Last week, Zeit Online made available an extended report by the title Frauenmorde: Von ihren Männern getötet (Murdered women: killed by their men). While addressing the situation in Germany – yet not without some international comparisons – the article, and its alarmingly telling data (see following graph: “Number of people murdered by their (ex)-partner in Germany”), mostly resonated with recent news from Spain.
Only some ten days before Zeit‘s report was published, and right on the UN International Day for the Elimination of Violence against Women, an extreme-right party in Madrid had refused to endorse a declaration on violence against women with the (predictably, ludicrous) argument that «There are also men who suffer violence from women and are killed by their wives» (source: The Guardian; see also El Pais report of the debate). In 2017, in Spain, there were 131 female and 17 male victims dying at the hands of their (ex)partner (source: Colectivo Profesional de Policía Municipal/Professional Group of the Municipal Police).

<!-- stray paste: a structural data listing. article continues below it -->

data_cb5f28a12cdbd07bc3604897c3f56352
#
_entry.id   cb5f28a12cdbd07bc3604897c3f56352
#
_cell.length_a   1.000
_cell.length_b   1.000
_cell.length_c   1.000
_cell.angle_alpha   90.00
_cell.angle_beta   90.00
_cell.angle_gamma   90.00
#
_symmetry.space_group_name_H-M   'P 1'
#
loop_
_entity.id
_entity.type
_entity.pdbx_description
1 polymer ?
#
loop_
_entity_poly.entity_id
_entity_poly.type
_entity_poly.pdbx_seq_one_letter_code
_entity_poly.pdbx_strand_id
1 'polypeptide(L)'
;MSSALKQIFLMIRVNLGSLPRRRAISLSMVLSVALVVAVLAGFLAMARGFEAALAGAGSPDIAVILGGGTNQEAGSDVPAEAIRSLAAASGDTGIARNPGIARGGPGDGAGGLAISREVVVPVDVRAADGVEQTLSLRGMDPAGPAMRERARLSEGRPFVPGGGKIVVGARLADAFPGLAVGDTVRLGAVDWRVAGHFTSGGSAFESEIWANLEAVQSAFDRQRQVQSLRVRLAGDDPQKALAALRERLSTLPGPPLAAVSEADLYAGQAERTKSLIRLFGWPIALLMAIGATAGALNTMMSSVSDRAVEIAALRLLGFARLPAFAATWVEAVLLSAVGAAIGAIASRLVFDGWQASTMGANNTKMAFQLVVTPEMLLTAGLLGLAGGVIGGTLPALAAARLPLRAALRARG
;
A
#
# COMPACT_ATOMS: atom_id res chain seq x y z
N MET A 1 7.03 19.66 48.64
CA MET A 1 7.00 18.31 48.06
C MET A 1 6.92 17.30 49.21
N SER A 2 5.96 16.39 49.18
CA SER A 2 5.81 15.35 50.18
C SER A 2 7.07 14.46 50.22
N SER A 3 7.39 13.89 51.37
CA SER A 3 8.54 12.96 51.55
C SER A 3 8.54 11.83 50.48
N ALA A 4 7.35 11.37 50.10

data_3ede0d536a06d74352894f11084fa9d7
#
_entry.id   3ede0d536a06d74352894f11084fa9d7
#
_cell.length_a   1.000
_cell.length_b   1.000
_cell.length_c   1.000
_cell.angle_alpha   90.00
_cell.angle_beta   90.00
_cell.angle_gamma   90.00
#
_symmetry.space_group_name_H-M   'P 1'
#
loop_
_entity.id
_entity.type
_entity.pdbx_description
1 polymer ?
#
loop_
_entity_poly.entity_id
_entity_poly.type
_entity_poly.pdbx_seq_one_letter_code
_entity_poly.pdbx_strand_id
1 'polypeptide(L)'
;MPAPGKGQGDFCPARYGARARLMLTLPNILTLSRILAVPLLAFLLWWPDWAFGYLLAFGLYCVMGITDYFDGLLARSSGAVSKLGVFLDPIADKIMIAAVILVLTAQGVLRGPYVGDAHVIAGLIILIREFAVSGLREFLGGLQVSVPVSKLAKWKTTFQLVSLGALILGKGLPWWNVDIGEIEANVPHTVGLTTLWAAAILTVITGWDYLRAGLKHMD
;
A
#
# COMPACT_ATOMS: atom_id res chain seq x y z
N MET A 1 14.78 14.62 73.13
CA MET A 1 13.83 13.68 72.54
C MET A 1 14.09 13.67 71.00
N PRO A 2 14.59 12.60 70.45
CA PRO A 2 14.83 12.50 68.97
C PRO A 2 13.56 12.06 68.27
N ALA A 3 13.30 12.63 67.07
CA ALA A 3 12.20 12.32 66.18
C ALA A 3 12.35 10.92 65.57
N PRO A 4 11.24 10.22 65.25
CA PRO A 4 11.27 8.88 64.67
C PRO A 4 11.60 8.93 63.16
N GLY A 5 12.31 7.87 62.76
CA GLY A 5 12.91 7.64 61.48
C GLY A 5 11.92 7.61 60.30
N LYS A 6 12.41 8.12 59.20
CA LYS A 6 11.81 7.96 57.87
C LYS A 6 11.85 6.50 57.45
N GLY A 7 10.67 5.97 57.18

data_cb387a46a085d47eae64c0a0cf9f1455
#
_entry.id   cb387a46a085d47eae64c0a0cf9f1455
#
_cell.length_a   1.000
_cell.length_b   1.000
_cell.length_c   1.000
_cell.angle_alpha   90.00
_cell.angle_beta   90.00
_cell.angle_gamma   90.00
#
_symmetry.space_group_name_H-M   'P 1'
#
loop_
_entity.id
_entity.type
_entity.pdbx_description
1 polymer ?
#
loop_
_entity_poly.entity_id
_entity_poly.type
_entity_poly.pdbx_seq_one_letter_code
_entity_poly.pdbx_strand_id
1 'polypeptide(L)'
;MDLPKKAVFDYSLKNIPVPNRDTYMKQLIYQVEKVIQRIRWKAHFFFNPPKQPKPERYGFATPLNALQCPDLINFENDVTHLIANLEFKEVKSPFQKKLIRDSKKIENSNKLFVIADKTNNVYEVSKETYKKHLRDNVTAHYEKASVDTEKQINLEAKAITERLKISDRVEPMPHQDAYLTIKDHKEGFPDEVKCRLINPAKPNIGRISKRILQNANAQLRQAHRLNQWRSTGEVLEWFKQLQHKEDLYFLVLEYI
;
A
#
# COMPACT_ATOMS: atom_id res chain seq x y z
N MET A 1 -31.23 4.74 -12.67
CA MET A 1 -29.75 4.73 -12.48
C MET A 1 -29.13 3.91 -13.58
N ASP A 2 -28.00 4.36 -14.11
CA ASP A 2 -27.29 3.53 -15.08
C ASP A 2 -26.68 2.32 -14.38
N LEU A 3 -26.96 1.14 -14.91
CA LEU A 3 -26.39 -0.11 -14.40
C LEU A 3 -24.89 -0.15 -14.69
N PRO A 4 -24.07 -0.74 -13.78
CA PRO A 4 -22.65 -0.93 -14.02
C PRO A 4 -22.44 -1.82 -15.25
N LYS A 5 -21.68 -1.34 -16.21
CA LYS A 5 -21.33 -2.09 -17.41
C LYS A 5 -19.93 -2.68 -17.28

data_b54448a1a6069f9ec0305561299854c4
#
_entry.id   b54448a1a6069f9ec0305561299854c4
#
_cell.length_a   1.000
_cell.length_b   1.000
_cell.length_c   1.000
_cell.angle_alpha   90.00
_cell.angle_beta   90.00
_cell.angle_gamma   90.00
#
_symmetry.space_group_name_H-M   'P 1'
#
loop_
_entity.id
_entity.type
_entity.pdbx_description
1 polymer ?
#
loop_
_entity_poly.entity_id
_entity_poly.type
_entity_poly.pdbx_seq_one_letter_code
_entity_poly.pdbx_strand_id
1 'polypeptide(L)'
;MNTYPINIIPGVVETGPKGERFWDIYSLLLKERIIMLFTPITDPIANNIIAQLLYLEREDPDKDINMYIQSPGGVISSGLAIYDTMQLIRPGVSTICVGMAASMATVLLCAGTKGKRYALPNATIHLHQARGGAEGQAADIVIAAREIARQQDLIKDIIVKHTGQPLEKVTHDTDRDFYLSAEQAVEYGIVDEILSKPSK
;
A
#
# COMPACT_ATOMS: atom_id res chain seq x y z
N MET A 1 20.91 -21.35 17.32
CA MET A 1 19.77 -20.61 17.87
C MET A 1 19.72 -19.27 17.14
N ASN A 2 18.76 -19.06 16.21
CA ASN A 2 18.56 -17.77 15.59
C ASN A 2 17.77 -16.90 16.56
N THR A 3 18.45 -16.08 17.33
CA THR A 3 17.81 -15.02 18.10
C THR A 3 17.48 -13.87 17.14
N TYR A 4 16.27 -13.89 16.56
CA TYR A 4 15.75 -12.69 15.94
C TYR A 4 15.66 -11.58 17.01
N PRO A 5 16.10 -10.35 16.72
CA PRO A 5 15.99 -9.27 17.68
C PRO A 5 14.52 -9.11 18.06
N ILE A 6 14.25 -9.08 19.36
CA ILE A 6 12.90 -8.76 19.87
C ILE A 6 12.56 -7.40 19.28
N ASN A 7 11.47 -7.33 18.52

Made curious about the situation of both my Country of birth and the one where I live, I embarked in a quick search of the Italian and Dutch cases. Data from both Countries for 2017 basically confirm the German and Spanish statistics. In The Netherlands, 5 men (out of a total of 112 murders; 4,6%) and 18 women (out of 46; 39,1%) were killed by their (ex)partners (source, in Dutch only: CBS Centraal Bureau voor de Statistiek/Statistics Netherlands). In the same year in Italy, 8 men (out of a total of 234 murders; 3,4%) and 54 women (out of 123; 43,9%) died at the hands of their (ex)partners (full report and data, in Italian: ISTAT Istituto Centrale di Statistica; summary, in English).
In times of roaring post-truth discourse (and therefore of fake news), it is hard to underestimate the importance that statistics can have for discussing social issues in a well-reasoned manner rather than out of an emotionally driven (aggressive) mood, mainly if not exclusively aimed – as Marc Bloch had already written in 1921 – at expressing «prejudices, hatreds, fears». Therefore, the video ‘On an average day’, made in 2017 by the above mentioned Statistics Netherlands, looks like a suited closing note for the present post.